The Market Is Changing - Are You?
If your auto mechanic told you that your car was leaking oil, you’d get it repaired, right? If your purse or pocket had a hole in it and your money was falling out, you’d take care of the problem, post haste. If you learned that you could save hundreds of dollars in credit card interest every month by consolidating your accounts, you’d certainly look into it, yes?
It’s easy to see that problems like these are a waste of your money. They’re leaks in the system. I call them “profit holes.”
As REALTORS, we have to be alert to the profit holes in our own business. Sometimes they’re not as obvious as the sound of coins hitting the floor or a spreading oil stain under the car, but they’re even more expensive. In an uncertain market, when your income stream may not be gushing as vigorously as usual, it makes a lot of sense to get busy plugging up the profit holes.
So what are they and how do you find them? There are dozens, but I’d like to focus on a few.
- Not looking for business. This is the biggest profit hole in our industry. We’ve just ridden a long wave of truly amazing market conditions. Business was hot; everybody wanted to sell, or buy, or both, and everybody needed a real estate agent. In fact, there are agents working today who have never prospected, never marketed their services; they have simply relied on this seemingly endless high tide of business coming their way. Other agents were so busy they got out of the habit of marketing. Well, the tide has gone out, and who do you suppose is busy now? It’s those consistent prospectors — the agents that were sending out the mailers, making the calls, networking with other agents, and lenders, and their community and sphere all along.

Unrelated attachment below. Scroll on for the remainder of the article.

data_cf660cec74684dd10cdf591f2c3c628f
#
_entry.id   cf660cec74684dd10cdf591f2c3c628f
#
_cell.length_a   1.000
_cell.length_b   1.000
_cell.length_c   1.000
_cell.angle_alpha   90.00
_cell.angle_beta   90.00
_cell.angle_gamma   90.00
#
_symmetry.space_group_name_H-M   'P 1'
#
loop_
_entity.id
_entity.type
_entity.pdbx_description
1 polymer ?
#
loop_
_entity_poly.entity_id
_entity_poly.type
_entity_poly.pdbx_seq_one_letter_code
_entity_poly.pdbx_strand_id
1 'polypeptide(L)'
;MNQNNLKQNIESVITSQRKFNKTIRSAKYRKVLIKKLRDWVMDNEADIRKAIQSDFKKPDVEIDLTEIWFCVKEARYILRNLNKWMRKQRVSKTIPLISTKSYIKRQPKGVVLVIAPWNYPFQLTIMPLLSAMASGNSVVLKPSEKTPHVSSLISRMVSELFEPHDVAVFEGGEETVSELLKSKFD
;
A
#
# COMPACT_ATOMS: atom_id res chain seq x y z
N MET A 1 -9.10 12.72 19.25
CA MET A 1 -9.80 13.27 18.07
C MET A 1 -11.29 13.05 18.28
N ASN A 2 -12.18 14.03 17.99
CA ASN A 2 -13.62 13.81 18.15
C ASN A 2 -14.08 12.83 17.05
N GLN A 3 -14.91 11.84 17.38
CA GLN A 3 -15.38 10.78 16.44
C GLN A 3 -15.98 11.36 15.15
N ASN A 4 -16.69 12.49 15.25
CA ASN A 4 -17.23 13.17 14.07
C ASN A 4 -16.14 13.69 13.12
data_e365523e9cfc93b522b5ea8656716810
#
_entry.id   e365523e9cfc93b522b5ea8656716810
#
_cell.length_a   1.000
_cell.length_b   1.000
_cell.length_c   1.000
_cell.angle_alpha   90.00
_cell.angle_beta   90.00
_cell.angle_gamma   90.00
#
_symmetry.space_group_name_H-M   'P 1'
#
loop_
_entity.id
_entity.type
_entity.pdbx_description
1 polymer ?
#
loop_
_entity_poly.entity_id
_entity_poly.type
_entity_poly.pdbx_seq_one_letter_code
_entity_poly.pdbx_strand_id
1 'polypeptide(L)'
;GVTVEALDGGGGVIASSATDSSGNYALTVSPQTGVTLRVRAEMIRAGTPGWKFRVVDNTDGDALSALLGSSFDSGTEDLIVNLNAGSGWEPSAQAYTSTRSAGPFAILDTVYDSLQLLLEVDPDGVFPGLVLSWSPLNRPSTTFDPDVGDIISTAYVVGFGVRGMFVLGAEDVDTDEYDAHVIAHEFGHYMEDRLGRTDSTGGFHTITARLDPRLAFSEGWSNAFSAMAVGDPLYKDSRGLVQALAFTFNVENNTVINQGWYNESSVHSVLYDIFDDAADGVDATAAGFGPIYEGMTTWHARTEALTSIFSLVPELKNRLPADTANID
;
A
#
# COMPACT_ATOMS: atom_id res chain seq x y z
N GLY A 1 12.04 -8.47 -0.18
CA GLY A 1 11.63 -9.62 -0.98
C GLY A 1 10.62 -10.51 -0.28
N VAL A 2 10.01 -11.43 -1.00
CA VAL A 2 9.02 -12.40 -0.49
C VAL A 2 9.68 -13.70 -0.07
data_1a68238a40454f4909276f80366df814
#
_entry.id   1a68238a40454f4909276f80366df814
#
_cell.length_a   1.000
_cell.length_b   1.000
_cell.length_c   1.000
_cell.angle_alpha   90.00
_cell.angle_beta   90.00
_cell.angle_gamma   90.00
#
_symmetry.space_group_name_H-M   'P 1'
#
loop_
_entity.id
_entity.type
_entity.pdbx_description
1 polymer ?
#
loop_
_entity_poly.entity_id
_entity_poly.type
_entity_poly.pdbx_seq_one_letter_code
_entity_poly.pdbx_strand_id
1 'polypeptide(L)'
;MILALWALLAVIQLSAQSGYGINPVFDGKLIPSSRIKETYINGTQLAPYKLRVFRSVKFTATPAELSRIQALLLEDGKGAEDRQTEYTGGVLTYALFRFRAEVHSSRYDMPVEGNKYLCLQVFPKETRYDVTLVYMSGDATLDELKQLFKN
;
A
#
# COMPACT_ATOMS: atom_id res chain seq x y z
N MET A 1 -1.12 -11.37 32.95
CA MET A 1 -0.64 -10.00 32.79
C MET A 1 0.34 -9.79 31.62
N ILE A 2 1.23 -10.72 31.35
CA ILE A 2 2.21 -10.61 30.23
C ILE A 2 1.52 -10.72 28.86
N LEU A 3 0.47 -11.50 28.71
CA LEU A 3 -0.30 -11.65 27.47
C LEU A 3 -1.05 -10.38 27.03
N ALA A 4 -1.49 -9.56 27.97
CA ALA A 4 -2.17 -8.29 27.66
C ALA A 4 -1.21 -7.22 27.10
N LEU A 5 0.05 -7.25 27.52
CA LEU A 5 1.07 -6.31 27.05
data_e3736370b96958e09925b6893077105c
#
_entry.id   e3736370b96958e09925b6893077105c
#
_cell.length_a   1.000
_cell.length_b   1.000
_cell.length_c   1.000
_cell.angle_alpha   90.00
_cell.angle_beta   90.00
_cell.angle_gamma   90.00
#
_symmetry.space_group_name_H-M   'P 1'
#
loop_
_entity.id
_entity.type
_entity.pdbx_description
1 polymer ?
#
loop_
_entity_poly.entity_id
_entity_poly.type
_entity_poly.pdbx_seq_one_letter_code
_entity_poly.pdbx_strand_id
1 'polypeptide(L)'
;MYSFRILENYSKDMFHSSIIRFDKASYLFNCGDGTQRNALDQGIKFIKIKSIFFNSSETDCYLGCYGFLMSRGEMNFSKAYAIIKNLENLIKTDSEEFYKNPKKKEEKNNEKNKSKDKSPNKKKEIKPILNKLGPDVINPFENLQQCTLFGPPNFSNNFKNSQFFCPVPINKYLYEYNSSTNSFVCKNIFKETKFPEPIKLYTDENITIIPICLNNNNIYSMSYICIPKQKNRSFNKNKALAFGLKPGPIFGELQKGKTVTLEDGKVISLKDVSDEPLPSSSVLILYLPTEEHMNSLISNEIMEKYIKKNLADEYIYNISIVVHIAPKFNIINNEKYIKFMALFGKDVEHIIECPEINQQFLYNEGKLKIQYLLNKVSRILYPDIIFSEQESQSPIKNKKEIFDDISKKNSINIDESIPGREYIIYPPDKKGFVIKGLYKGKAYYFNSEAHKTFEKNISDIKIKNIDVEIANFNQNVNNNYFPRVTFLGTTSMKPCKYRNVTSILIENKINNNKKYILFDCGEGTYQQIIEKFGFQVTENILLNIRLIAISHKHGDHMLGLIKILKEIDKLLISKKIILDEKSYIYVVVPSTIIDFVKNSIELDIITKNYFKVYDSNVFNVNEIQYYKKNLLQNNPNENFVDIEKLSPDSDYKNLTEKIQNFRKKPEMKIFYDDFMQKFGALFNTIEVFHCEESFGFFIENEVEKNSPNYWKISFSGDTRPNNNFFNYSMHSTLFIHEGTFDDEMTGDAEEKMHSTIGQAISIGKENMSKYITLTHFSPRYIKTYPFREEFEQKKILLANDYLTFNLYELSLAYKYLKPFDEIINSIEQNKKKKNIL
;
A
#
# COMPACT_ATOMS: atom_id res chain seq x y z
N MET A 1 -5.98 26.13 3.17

If you want to do business, you have to ask for it. It’s not too late. But if you’re not marketing, you’re giving away your business, and your profit, to someone who is. Remember: especially in a changing market, when people don’t hear from you they assume the worst — that you’ve left the business. Even when people are not buying or selling, you can still offer them a valuable commodity: information. So get in touch with the people you want as your clients, start plugging that profit hole with information and you could be back in business!
- Taking too long to respond to a changing market. The longer you stand there scratching your head and hoping that things will just go back to “normal,” the more money you’re losing. You can buy into the media doom and gloom or you can use your head and get back to work. Yes, market conditions have changed. Yes, home values are changing. Yes, some home owners will be forced into foreclosure by predatory lending practices. Yes, the value of the dollar is down in international markets. Yes, the stock market is shaky. Depending on what day it is, there could be many other Yeses on the list.
You can react with panic — or you can respond with intelligence. What else do you know about the market? Interest rates are low. There’s some amazing inventory out there. And there are buyers and sellers desperately in need of good advice.